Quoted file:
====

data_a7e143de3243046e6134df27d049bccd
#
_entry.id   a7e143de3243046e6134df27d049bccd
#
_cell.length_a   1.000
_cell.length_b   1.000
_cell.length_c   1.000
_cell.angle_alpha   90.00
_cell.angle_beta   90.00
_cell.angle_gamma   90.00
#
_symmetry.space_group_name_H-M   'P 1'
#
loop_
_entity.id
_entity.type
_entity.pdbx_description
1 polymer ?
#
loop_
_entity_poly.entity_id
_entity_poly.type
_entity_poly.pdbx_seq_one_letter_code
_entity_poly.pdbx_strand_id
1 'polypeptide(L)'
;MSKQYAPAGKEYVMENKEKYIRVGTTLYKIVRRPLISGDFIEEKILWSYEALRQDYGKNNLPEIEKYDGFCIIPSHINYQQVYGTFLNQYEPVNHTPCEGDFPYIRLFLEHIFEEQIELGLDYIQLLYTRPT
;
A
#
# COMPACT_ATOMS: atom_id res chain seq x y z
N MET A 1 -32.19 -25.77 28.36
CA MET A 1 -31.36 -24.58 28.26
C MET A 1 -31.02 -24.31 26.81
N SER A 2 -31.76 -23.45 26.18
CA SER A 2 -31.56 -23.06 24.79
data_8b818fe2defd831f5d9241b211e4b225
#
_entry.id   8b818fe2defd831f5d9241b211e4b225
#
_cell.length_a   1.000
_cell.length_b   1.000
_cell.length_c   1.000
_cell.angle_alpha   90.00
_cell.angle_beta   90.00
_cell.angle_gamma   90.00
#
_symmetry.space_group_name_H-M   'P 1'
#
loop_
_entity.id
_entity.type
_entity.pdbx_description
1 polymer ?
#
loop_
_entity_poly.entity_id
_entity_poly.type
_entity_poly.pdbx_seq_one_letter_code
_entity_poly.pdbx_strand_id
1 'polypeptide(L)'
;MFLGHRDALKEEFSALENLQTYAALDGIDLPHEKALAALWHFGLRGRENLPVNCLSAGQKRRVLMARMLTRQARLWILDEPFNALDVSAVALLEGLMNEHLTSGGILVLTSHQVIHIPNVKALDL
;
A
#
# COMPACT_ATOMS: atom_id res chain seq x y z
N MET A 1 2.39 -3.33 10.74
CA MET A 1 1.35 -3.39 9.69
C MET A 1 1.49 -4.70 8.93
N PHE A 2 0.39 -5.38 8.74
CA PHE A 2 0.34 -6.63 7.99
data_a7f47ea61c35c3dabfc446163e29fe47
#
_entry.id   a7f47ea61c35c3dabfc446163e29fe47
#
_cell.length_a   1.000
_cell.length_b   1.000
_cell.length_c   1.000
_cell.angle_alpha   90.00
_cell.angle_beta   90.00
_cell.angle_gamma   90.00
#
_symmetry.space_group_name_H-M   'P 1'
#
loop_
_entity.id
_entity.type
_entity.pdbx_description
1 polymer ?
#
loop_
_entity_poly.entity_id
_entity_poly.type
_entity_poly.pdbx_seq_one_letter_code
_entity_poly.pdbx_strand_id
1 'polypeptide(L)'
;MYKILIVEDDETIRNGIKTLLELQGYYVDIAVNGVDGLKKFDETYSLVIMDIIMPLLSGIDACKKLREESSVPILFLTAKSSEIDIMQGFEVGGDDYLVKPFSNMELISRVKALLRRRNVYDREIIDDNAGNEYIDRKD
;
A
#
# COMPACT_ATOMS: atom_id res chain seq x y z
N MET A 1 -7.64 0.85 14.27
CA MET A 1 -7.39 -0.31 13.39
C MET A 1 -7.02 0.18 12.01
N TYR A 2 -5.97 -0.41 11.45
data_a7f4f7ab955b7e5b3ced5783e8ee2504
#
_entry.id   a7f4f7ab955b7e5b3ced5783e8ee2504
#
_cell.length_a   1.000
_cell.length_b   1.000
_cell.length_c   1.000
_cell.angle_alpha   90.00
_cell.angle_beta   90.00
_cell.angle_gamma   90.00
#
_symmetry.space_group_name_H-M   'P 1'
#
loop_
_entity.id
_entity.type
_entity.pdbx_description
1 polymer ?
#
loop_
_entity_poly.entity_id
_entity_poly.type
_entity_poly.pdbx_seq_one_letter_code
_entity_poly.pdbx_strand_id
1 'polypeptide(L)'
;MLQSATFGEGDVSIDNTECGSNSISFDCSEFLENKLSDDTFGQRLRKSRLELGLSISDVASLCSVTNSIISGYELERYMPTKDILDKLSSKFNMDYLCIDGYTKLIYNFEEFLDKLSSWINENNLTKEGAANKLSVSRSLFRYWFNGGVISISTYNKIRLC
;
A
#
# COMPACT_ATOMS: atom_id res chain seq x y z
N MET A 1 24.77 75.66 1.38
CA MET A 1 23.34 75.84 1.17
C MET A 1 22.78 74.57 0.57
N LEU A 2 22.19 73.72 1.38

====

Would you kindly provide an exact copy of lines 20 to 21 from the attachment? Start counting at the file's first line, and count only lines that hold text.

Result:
loop_
_entity_poly.entity_id